When Miscellaneous Application 125/2014 came up for hearing, this court ordered the two applications to be consolidated since they arose from the same civil suit and administration cause, and involved the same parties. At the request of the applicants’ counsel, this Court also ordered that a DNA test be carried out on the respondent to ascertain his paternity. Court also granted the respondent’s counsel’s prayer to have the DNA test carried out by the Government Analytical Laboratory.

Counsel filed written submissions within time schedules set by this court. When the DNA results were eventually procured, the applicants’ counsel filed additional submissions, but this was protested by the respondent’s counsel in a letter dated 08/10/15 addressed to this court. I did not address the supplementary submissions because they were not submitted with leave of court, having been filed after submissions were closed, and the other party had not got opportunity to respond to them.

The respondent’s Counsel, Arthur Murangira, in his submissions in reply, challenged the 3rd applicant’s supporting affidavit as being defective. This was opposed by Counsel Tumwesigye for the 1st applicant and Counsel John Mary Muwaya for the 2nd to 5th applicants. I will first address this aspect before delving into the substantive matters of the application.

The respondent’s counsel submitted that there are incurable defects in the 3rd applicant’s affidavit supporting the consolidated application. Counsel argued that the 3rd applicant deponed the affidavit on behalf of the 2nd 4th and 5th applicants without proof of any authority to do so; that this is derived from the use of the words “we” and “our” in reference to the 2nd 4th and 5th applicants as contained in paragraphs 2, 3, 4, 5, 6, 7, 8, 9, 10 and 11 of the said affidavit. He submitted that this offends Order 19 rule 3 of the CPR which provides that an affidavit must be confined to such facts as the deponent is able in his/her knowledge to prove. He also cited Order 1 rule 12(1) & (2) of the CPR which mandatorily requires written authority of a person who authorizes another to appear, plead or act for that other person in any proceedings. Counsel contended that the 3rd applicant’s affidavit is incompetent and defective and ought to be struck out, with the effect that the 2nd 4th and 5th applicants’ application remains unsupported by affidavit and liable to be struck out. He cited Joy Kaingana V Dabo Boubon [1986] HCB 59 and Lena Nakalema Binaisa V Mucunguzi Myers Miscellaneous Application No 0460 Arising From Civil Suit No 0211/2009 to support his submissions.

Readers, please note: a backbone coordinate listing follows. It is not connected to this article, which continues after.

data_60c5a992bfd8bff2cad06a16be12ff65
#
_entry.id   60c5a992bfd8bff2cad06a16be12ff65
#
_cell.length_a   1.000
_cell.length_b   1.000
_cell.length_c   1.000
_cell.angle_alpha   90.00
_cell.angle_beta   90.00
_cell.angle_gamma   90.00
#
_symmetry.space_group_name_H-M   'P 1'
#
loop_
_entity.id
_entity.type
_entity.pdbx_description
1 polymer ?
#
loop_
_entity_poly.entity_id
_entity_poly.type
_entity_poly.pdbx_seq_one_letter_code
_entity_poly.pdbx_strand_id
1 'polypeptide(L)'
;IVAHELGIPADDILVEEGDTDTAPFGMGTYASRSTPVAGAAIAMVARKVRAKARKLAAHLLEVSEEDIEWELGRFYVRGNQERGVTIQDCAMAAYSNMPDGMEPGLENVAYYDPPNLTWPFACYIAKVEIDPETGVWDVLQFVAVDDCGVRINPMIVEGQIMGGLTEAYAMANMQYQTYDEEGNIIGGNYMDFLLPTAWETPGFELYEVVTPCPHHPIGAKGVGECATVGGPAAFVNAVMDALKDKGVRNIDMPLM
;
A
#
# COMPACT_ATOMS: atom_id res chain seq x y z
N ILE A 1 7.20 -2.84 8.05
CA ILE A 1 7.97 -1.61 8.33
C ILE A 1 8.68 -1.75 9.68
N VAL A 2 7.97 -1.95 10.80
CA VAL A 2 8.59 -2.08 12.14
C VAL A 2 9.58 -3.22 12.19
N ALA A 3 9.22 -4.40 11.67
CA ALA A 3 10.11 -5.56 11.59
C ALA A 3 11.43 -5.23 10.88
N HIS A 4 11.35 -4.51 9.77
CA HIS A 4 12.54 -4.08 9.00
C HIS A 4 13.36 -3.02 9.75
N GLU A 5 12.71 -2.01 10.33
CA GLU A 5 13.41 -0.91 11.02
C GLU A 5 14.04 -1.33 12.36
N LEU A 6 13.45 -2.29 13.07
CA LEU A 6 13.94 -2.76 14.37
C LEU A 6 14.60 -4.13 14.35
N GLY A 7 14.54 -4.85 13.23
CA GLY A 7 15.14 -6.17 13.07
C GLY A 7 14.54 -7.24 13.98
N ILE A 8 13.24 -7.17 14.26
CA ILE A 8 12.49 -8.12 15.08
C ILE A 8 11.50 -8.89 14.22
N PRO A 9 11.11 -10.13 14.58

This was opposed by the applicants’ counsel who submitted that the 3rd applicant’s counsel’s affidavit has no defects but is based on facts that are within the said applicant’s knowledge, and that the deponent is not swearing the affidavit on anybody’s behalf. Counsel contended that the cases cited by the respondent’s counsel are distinguishable from the instant case.

I have carefully read the supporting affidavit of Birungi Arthur the 3rd applicant. It is not stated anywhere in the affidavit that the said applicant was swearing the affidavit on behalf of the other applicants. He concluded his affidavit by averring that what he stated is true and correct to the best of his knowledge.